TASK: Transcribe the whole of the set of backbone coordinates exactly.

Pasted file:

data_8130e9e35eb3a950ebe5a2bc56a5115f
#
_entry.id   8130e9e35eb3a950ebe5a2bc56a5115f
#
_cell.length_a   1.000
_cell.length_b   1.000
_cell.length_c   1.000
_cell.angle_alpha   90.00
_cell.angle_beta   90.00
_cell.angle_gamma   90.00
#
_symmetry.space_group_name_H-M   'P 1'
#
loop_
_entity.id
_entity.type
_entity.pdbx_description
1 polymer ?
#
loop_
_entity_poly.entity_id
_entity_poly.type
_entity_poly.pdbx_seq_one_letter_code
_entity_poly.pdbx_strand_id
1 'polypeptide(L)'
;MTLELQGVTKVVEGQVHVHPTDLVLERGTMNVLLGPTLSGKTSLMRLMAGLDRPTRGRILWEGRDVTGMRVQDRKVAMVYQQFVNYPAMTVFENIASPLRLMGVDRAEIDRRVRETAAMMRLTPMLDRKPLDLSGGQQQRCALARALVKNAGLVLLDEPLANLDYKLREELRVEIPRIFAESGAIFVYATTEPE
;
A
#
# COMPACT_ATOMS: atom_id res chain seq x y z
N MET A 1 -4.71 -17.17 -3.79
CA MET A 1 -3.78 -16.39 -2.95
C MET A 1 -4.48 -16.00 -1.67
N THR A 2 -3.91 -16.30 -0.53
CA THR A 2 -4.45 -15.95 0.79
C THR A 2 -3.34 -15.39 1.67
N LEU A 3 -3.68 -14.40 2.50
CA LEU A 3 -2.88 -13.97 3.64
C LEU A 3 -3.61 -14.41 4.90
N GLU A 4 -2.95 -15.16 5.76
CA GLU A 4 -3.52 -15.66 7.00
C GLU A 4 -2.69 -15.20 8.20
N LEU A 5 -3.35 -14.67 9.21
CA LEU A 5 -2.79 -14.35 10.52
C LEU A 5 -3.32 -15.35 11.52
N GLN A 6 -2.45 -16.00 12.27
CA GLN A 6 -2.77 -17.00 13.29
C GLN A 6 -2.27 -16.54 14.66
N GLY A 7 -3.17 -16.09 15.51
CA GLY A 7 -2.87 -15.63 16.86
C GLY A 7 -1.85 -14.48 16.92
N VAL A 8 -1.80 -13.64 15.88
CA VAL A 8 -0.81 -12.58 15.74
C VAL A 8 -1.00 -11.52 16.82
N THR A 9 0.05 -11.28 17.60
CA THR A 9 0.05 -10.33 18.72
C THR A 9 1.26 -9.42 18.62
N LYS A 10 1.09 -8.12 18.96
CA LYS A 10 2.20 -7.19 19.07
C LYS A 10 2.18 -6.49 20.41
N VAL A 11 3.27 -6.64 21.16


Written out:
data_8130e9e35eb3a950ebe5a2bc56a5115f
#
_entry.id   8130e9e35eb3a950ebe5a2bc56a5115f
#
_cell.length_a   1.000
_cell.length_b   1.000
_cell.length_c   1.000
_cell.angle_alpha   90.00
_cell.angle_beta   90.00
_cell.angle_gamma   90.00
#
_symmetry.space_group_name_H-M   'P 1'
#
loop_
_entity.id
_entity.type
_entity.pdbx_description
1 polymer ?
#
loop_
_entity_poly.entity_id
_entity_poly.type
_entity_poly.pdbx_seq_one_letter_code
_entity_poly.pdbx_strand_id
1 'polypeptide(L)'
;MTLELQGVTKVVEGQVHVHPTDLVLERGTMNVLLGPTLSGKTSLMRLMAGLDRPTRGRILWEGRDVTGMRVQDRKVAMVYQQFVNYPAMTVFENIASPLRLMGVDRAEIDRRVRETAAMMRLTPMLDRKPLDLSGGQQQRCALARALVKNAGLVLLDEPLANLDYKLREELRVEIPRIFAESGAIFVYATTEPE
;
A
#
# COMPACT_ATOMS: atom_id res chain seq x y z
N MET A 1 -4.71 -17.17 -3.79
CA MET A 1 -3.78 -16.39 -2.95
C MET A 1 -4.48 -16.00 -1.67
N THR A 2 -3.91 -16.30 -0.53
CA THR A 2 -4.45 -15.95 0.79
C THR A 2 -3.34 -15.39 1.67
N LEU A 3 -3.68 -14.40 2.50
CA LEU A 3 -2.88 -13.97 3.64
C LEU A 3 -3.61 -14.41 4.90
N GLU A 4 -2.95 -15.16 5.76
CA GLU A 4 -3.52 -15.66 7.00
C GLU A 4 -2.69 -15.20 8.20
N LEU A 5 -3.35 -14.67 9.21
CA LEU A 5 -2.79 -14.35 10.52
C LEU A 5 -3.32 -15.35 11.52
N GLN A 6 -2.45 -16.00 12.27
CA GLN A 6 -2.77 -17.00 13.29
C GLN A 6 -2.27 -16.54 14.66
N GLY A 7 -3.17 -16.09 15.51
CA GLY A 7 -2.87 -15.63 16.86
C GLY A 7 -1.85 -14.48 16.92
N VAL A 8 -1.80 -13.64 15.88
CA VAL A 8 -0.81 -12.58 15.74
C VAL A 8 -1.00 -11.52 16.82
N THR A 9 0.05 -11.28 17.60
CA THR A 9 0.05 -10.33 18.72
C THR A 9 1.26 -9.42 18.62
N LYS A 10 1.09 -8.12 18.96
CA LYS A 10 2.20 -7.19 19.07
C LYS A 10 2.18 -6.49 20.41
N VAL A 11 3.27 -6.64 21.16